Just before leaving the Marine Corps in 2011, I wrote a brief reflection on what I’d learned. I wrote it from a dark bar while sipping a dark whiskey, probably listening to some dark music, but I can’t be sure of that last part.
This gloomy setting was appropriate that day because it was, frankly, a dark time.
I’d spent the previous 11 years in uniform doing work I truly loved. Would I ever be able to find that sort of deep satisfaction and challenge again? Would I ever find such a wildly talented (and hilarious) group of people to work alongside?
I wasn’t sure it was possible. In fact, I was quite convinced it wasn’t possible. I didn’t know what I’d do next. I was convinced that after taking off my boots for the last time, things could never be that good again. Without the mission we had and the Marines I loved, I’d be lost.
One year before, on Veterans Day 2010, I was sitting on a U.S. warship smoking a cigar, staring out into the glassy Gulf of Aden reflecting on a mission my platoon and I had just executed off the coast of Somalia.
Pirates had taken a merchant ship by force and we were tasked to take it back. That day, we faced each pirate rifle-to-rifle and yet, captured each man without taking a life. My men moved expertly that day, I couldn’t have been more proud of their tactics, their courage and their discipline.
After the ship was secure and the 11 hostages freed, we provided our prisoners with water, food and medical treatment. Each man in my platoon that day was a rugged and seasoned veteran of our long wars in Iraq and Afghanistan. They each knew what it meant to take a life and to have a life taken from them.
Our mission that day was to take back the ship, rescue the hostages and do so with the minimal amount of collateral damage and loss of life. As I stared out towards Somalia, I thought of how proud I was of the men that day, that they had done just that.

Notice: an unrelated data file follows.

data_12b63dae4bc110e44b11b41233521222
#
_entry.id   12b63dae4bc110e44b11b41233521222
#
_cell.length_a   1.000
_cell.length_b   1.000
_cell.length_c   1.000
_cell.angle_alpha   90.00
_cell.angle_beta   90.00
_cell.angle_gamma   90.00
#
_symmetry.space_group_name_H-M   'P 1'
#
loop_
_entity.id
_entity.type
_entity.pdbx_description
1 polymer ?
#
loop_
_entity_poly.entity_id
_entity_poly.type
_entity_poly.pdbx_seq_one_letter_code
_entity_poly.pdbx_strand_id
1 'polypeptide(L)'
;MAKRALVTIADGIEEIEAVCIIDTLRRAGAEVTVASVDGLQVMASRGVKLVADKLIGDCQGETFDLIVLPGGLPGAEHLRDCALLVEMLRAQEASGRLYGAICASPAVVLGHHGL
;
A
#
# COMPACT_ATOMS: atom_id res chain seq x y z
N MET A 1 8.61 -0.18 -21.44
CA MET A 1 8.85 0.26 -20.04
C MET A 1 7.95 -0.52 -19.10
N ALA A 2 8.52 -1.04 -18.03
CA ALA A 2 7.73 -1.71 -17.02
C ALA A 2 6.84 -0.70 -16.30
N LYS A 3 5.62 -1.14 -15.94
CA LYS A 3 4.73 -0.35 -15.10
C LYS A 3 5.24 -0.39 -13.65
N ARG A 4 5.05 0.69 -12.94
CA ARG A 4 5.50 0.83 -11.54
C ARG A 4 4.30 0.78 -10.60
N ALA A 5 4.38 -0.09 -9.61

And I thought about the look in the eyes of the pirates after we captured them and gave them aid. It was the look of men who had never before been shown compassion, who for the entirety of their lives had written themselves off for dead.
These were they eyes of men who couldn’t understand how or why they were still alive. It was the look of a man with a second chance.
I scanned the coastline one last moment, took one last draw of cigar smoke into my lungs and I went inside and called Jake. Jake Harriman is the founder and CEO of Nuru International, an organization that fights extreme poverty in remote rural areas.
He was well known to all of us in the Force Recon community as an incredible combat leader. When he left the Marine Corps to attend Stanford Business School so that he could design an anti-poverty intervention to help fight what he had been so affected by in combat, everyone in our community supported him.
I had to learn more about what he was doing in Africa. I had to get involved. I didn’t know anything about development but neither did Jake when he got started, so I called him from a satellite phone in the Gulf of Aden to learn more about Nuru.
That phone call put me on a path that led me to where I am today, Nuru International’s team leader in Kenya. My job is to identify and train local leaders to design and implement solutions to a community’s needs.
I’m still working with a small unit of highly talented professionals in a dynamic and austere environment… still a part of a vital mission that gets me up, excited in the morning… still challenged… still able to lace up a pair of boots and go to the field.
All my fears from that day of leaving the military have since gone and I’ve found a new home among the brave, talented development warriors I now serve alongside. I’d never thought I’d spend two years living in rural, remote Kenya, but it’s been a transformative experience…
And this is what I’ve learned…
I’ve learned that the sort of camaraderie I loved in the military can exist any place you have amazingly talented people with a good sense of humor, a great leadership ecosystem, and work that gets you up in the morning.
I’ve learned the virtue of slowing down…how to breathe.